NC State Extension Publications

Why Should You Care?

  • People actually do get sick – you can’t control how they cook their eggs or limit their exposure.
    • 47.8 million episodes (1 in 6 people), 127,839 hospitalizations, and 3,037 deaths per year in the US.
    • Eggs are the 4th most common type of food that causes foodborne illness.
  • Sick customers are bad for business.
  • Marketing your commitment to food safety differentiates you in the marketplace and shows you are following best practices.
1 in 6 Americans gets foodborne illness each year.

1 in 6 Americans gets foodborne illness each year.

CDC, 2011

1 in 6 Americans gets foodborne illness each year.

Foodborne illness causes an enormous number of illnesses, hospitalizations, and deaths each year in the U.S.

FDA, 2011

What Is Food Safety?

Food safety focuses on the handling, preparation, and storage of food in ways that reduce the risk of foodborne illness.


  • Handling: After cutting raw meats, wash hands, cutting board, knife, and countertops with hot, soapy water.
  • Preparation: Ensure that poultry products are cooked to 165°F by measuring the food temperature with a tip-sensitive food thermometer.
  • Storage: Keep hot foods hot and cold foods cold to reduce the growth of microorganisms.
Wash hands after handling raw eggs.

Wash hands after handling raw eggs.

Barfblog, 2013

Cook egg dishes to 160?F.

Cook egg dishes to 160?F.

USDA, 2013

Top 5 Factors Responsible for Foodborne Illness Outbreaks

Factor Why is this an issue? Corrective Action

Improper hot/cold holding temperatures of potentially hazardous food

Harmful microorganisms grow quickly between 41°F and 135°F.

Hold potentially hazardous foods at 41°F or below or 135°F or above.

Improper cooking temperatures of food

Raw animal products naturally have pathogenic bacteria, most of which can be killed by cooking to safe temperatures.

Cook egg dishes to 160°F (or when the egg has set).

Dirty and/or contaminated utensils and equipment

When utensils or equipment become dirty or contaminated, they can transfer that contamination to the food.

Wash hands after handling raw eggs. Clean and sanitize tools, equipment, and surfaces that come in contact with raw eggs.

Poor employee health and hygiene

Food workers sick with an acute gastrointestinal illness could potentially contaminate transfer their illness to others through the food.

Do not let sick workers come to work or handle food.

Food from unsafe sources

There is no way to ensure that food from unapproved sources has been produced, prepared, or processed according to regulatory standards of a responsible agency. Any food that is to be sold, served, given away, or used as an ingredient, must be obtained from an approved source.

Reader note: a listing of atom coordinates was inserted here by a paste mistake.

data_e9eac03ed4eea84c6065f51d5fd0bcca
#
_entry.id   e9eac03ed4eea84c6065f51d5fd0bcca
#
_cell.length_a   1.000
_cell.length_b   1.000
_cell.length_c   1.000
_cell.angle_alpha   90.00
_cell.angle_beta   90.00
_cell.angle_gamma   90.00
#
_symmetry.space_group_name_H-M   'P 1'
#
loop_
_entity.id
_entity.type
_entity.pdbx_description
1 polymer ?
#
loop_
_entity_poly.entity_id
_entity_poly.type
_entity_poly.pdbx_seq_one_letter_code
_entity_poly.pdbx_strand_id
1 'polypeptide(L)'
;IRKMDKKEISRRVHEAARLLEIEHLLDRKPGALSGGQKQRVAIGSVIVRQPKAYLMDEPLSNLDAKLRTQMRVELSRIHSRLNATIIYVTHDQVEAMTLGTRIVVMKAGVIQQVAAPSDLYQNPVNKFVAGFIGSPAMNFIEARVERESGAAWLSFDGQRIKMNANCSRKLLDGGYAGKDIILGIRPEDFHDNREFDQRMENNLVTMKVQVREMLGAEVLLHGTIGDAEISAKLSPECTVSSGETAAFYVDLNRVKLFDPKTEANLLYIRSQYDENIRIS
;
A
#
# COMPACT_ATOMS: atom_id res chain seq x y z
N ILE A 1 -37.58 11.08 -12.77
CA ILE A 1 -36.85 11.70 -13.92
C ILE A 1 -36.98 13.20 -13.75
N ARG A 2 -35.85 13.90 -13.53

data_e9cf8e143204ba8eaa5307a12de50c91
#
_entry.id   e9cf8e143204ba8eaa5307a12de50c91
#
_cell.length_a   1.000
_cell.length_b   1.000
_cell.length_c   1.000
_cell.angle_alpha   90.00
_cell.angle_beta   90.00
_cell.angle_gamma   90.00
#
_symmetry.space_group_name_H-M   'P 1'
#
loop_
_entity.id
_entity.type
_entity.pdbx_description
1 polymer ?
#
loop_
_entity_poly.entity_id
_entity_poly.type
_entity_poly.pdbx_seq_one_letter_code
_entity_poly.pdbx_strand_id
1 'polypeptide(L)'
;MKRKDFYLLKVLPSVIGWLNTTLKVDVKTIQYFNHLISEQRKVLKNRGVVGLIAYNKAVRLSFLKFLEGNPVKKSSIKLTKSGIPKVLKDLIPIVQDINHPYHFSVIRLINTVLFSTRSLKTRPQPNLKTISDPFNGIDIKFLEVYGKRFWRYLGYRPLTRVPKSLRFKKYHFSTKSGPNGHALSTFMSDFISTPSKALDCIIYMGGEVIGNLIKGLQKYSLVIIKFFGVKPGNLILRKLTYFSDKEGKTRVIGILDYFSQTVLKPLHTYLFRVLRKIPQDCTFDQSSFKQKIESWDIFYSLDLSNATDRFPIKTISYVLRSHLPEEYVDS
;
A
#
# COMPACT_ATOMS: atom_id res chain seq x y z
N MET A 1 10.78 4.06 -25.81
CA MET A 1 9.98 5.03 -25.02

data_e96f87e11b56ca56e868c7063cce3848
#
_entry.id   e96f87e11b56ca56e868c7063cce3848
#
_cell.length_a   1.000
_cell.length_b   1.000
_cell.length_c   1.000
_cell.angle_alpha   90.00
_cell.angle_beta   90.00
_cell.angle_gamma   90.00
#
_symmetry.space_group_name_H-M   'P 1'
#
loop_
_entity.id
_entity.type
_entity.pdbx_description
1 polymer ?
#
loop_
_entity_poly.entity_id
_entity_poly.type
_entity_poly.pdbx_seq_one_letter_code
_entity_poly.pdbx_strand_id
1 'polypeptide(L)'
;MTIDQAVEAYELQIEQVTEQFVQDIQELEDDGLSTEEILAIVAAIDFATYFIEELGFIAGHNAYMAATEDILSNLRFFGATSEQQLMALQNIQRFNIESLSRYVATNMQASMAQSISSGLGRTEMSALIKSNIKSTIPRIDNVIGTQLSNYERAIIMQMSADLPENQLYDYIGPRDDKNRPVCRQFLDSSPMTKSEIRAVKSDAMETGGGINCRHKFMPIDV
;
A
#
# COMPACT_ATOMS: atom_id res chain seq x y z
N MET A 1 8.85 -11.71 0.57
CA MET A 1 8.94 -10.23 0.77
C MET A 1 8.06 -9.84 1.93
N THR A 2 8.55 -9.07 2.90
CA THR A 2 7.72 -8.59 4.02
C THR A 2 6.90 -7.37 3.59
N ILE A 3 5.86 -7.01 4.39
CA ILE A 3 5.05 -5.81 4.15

What Can You Do?

  • Follow risk-reduction best practices
    • Cook egg dishes to 160°F (or when the egg has set)
    • When serving undercooked eggs, restaurants should warn their patrons
    • Pasteurized eggs should be used to make hollandaise sauce, Caesar-salad dressing, and chocolate mousse
  • Create a food safety culture
    • Know the risks associated with the eggs
    • Know why managing the risks is important
    • Effectively manage potential risks using tools, messages, and information
    • Create compelling messages
  • Communicate and differentiate
    • Communicate why you do what you do, what the risks are and exactly how you do it to customers and retailers
    • Differentiating your product becomes a guarantee that you are always doing what you say you are

If You Are a...

  • Farmers’ market:
    • Provide your contact information on packaging (this allows your products to be differentiated if there is a problem).
    • Encourage your customers to follow safe handling recommendations.
  • CSA:
    • Often egg cartons are reused and sent back. These are higher risk because you don’t have control over what was in them. They have the potential to contaminate the outside of a new batch of eggs.
    • Encourage your customers to follow safe handling recommendations.
  • Co-op:
    • Ensure everyone involved knows about egg safety.
    • Ensure employees have the proper tools to manage risks and are trained.


Extension Food Safety Specialist and Assistant Professor
Agricultural and Human Sciences
Extension Associate
Agricultural and Human Sciences

Publication date: March 7, 2014

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